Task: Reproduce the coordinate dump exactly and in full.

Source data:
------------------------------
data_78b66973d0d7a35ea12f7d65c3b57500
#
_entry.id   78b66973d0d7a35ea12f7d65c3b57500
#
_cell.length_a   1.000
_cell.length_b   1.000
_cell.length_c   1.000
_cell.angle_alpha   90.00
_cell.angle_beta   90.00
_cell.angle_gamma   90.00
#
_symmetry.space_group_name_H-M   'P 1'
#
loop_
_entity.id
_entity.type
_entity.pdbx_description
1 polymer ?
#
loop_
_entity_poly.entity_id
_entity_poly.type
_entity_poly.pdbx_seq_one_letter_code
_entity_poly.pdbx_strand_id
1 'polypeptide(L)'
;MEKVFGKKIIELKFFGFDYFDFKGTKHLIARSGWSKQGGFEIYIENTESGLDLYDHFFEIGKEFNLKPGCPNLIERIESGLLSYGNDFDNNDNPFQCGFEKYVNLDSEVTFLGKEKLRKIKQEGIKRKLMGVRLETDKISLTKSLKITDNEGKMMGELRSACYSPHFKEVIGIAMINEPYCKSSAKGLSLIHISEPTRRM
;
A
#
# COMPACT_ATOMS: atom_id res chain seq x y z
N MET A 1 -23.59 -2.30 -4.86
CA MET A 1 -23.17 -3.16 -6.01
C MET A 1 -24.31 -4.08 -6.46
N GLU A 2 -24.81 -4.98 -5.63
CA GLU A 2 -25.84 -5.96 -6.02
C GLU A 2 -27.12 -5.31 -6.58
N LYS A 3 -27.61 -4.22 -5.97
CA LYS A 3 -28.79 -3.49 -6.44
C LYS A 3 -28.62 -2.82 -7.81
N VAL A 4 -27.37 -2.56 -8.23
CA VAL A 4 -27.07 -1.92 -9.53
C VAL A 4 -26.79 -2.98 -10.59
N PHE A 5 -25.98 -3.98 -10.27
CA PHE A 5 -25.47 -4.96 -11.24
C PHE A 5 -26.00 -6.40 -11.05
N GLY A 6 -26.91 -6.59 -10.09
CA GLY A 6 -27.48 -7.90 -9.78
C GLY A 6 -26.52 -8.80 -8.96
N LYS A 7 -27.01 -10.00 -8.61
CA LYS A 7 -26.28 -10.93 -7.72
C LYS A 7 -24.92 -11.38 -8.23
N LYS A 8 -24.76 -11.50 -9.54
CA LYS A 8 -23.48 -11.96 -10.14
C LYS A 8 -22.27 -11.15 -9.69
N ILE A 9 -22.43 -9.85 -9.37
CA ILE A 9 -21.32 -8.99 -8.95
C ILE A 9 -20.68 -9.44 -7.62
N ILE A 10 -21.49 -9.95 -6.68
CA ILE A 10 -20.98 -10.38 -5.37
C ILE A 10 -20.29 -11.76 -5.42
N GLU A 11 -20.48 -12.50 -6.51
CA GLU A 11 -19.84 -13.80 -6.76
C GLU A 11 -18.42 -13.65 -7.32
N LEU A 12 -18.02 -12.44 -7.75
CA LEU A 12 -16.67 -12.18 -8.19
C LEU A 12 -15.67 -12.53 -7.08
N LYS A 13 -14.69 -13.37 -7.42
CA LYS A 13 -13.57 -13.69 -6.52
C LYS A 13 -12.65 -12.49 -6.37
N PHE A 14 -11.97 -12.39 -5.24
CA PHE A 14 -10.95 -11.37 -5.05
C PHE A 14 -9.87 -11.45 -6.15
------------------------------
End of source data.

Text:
data_78b66973d0d7a35ea12f7d65c3b57500
#
_entry.id   78b66973d0d7a35ea12f7d65c3b57500
#
_cell.length_a   1.000
_cell.length_b   1.000
_cell.length_c   1.000
_cell.angle_alpha   90.00
_cell.angle_beta   90.00
_cell.angle_gamma   90.00
#
_symmetry.space_group_name_H-M   'P 1'
#
loop_
_entity.id
_entity.type
_entity.pdbx_description
1 polymer ?
#
loop_
_entity_poly.entity_id
_entity_poly.type
_entity_poly.pdbx_seq_one_letter_code
_entity_poly.pdbx_strand_id
1 'polypeptide(L)'
;MEKVFGKKIIELKFFGFDYFDFKGTKHLIARSGWSKQGGFEIYIENTESGLDLYDHFFEIGKEFNLKPGCPNLIERIESGLLSYGNDFDNNDNPFQCGFEKYVNLDSEVTFLGKEKLRKIKQEGIKRKLMGVRLETDKISLTKSLKITDNEGKMMGELRSACYSPHFKEVIGIAMINEPYCKSSAKGLSLIHISEPTRRM
;
A
#
# COMPACT_ATOMS: atom_id res chain seq x y z
N MET A 1 -23.59 -2.30 -4.86
CA MET A 1 -23.17 -3.16 -6.01
C MET A 1 -24.31 -4.08 -6.46
N GLU A 2 -24.81 -4.98 -5.63
CA GLU A 2 -25.84 -5.96 -6.02
C GLU A 2 -27.12 -5.31 -6.58
N LYS A 3 -27.61 -4.22 -5.97
CA LYS A 3 -28.79 -3.49 -6.44
C LYS A 3 -28.62 -2.82 -7.81
N VAL A 4 -27.37 -2.56 -8.23
CA VAL A 4 -27.07 -1.92 -9.53
C VAL A 4 -26.79 -2.98 -10.59
N PHE A 5 -25.98 -3.98 -10.27
CA PHE A 5 -25.47 -4.96 -11.24
C PHE A 5 -26.00 -6.40 -11.05
N GLY A 6 -26.91 -6.59 -10.09
CA GLY A 6 -27.48 -7.90 -9.78
C GLY A 6 -26.52 -8.80 -8.96
N LYS A 7 -27.01 -10.00 -8.61
CA LYS A 7 -26.28 -10.93 -7.72
C LYS A 7 -24.92 -11.38 -8.23
N LYS A 8 -24.76 -11.50 -9.54
CA LYS A 8 -23.48 -11.96 -10.14
C LYS A 8 -22.27 -11.15 -9.69
N ILE A 9 -22.43 -9.85 -9.37
CA ILE A 9 -21.32 -8.99 -8.95
C ILE A 9 -20.68 -9.44 -7.62
N ILE A 10 -21.49 -9.95 -6.68
CA ILE A 10 -20.98 -10.38 -5.37
C ILE A 10 -20.29 -11.76 -5.42
N GLU A 11 -20.48 -12.50 -6.51
CA GLU A 11 -19.84 -13.80 -6.76
C GLU A 11 -18.42 -13.65 -7.32
N LEU A 12 -18.02 -12.44 -7.75
CA LEU A 12 -16.67 -12.18 -8.19
C LEU A 12 -15.67 -12.53 -7.08
N LYS A 13 -14.69 -13.37 -7.42
CA LYS A 13 -13.57 -13.69 -6.52
C LYS A 13 -12.65 -12.49 -6.37
N PHE A 14 -11.97 -12.39 -5.24
CA PHE A 14 -10.95 -11.37 -5.05
C PHE A 14 -9.87 -11.45 -6.15